The militants, including some key commanders, were killed in the heightened anti-insurgency offensive by local and foreign forces in the southern Zabul province, the Voice of America reported quoting the security officials.
The offensive comes as the United States began deploying about 7,000 troops across southern Afghanistan to combat rising violence in the region. The troops are part of the 21,000 additional forces U.S. President Barack Obama plans to send to Afghanistan.
In the latest fighting, Zabul Police Chief General Abdul Rehman Sarjang told VOA security forces targeted militant hideouts in all of the province's districts. Two local soldiers also died in the fighting, he said.
Sarjang, disputing Taliban charges those killed were civilians, said the bodies of all dead militants were handed over to tribal elders and religious scholars for burial, the report said.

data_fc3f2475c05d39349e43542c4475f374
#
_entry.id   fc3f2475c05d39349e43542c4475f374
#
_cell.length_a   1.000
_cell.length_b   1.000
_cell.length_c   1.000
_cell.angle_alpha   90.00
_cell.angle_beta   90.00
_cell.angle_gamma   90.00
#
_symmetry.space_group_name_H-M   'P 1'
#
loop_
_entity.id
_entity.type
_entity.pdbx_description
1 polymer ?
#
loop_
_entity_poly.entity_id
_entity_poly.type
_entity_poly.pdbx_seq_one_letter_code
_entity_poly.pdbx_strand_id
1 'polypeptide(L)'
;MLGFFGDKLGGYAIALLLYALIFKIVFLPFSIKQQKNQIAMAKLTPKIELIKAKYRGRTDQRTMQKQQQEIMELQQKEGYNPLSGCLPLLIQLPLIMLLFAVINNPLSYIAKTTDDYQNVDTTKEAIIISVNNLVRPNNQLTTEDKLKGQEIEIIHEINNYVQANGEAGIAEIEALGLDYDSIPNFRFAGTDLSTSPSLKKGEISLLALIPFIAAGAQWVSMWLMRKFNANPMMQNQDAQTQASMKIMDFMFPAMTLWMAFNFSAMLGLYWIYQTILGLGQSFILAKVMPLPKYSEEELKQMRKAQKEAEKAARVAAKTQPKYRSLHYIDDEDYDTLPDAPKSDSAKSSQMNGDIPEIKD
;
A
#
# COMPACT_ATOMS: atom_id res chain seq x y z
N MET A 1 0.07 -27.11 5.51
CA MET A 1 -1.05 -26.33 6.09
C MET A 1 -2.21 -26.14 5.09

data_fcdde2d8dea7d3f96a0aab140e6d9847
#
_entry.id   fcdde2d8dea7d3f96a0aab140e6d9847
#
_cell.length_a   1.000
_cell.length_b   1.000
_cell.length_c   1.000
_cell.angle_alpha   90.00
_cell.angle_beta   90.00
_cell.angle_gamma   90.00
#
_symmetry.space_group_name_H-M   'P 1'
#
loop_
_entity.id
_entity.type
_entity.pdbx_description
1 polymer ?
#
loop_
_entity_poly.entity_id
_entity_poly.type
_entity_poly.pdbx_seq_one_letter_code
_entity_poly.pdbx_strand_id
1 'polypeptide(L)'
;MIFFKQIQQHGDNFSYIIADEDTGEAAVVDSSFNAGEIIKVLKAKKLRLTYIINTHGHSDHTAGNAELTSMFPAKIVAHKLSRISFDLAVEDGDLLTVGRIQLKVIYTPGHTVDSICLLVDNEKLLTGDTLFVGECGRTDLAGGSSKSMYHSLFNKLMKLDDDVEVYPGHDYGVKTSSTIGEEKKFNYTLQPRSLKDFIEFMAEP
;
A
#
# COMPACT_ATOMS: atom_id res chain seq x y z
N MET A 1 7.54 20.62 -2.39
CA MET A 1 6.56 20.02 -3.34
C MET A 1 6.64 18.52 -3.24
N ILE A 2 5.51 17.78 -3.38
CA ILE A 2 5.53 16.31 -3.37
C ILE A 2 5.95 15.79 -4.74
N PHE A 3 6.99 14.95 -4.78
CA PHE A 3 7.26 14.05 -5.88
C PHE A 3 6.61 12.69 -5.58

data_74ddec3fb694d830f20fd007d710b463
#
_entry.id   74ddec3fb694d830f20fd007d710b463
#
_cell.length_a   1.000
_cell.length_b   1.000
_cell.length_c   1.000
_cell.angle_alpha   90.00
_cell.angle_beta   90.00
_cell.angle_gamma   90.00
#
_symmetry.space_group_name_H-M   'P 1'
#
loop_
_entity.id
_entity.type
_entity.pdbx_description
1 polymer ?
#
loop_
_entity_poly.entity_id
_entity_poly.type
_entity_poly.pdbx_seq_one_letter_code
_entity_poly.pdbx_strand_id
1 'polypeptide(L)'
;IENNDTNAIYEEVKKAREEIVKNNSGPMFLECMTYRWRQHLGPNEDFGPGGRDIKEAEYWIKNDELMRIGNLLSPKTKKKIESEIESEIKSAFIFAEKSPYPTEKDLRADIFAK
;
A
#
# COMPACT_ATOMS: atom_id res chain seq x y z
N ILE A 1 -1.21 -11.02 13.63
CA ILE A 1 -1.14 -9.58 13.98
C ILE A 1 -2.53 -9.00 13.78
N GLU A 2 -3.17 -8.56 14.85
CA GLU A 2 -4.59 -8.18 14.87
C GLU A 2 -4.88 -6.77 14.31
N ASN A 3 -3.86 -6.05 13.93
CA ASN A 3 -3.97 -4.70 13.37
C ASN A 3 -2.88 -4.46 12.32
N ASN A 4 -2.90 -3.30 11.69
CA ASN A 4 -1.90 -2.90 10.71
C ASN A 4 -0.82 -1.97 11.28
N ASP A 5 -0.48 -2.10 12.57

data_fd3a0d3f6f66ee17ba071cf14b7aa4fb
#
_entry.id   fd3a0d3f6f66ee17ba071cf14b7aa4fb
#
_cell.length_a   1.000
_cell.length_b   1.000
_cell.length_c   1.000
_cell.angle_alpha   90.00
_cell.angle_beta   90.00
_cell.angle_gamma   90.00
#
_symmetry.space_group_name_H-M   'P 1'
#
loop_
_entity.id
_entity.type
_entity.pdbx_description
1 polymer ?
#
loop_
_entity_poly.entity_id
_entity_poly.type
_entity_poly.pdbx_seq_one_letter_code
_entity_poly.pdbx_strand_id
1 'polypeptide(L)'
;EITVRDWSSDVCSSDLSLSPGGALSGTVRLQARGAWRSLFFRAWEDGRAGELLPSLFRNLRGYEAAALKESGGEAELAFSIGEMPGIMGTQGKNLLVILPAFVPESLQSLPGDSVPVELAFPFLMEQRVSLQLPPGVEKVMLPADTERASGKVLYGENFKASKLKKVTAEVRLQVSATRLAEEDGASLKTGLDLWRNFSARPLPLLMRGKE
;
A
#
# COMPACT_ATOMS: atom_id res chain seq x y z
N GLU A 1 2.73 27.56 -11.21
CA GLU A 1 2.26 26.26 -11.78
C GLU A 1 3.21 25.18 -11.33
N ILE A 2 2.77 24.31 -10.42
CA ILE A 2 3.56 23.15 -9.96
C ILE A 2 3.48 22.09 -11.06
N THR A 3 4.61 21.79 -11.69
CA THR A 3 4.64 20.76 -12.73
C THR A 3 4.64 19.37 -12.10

Officials in Pakistan, which is close to some of the southern Afghan provinces, say they are concerned about the U.S. deployment, the report said.
While Pakistani officials claim insurgents fleeing from Afghanistan are taking refuge in their country, critics of Pakistan charge the insurgents are using Pakistani territory to launch attacks on foreign troops in Afghanistan.
Richard Holbrooke, U.S. Special envoy for Pakistan and Afghanistan, has assured Pakistani officials the United States will look into their concerns, the VOA report said.
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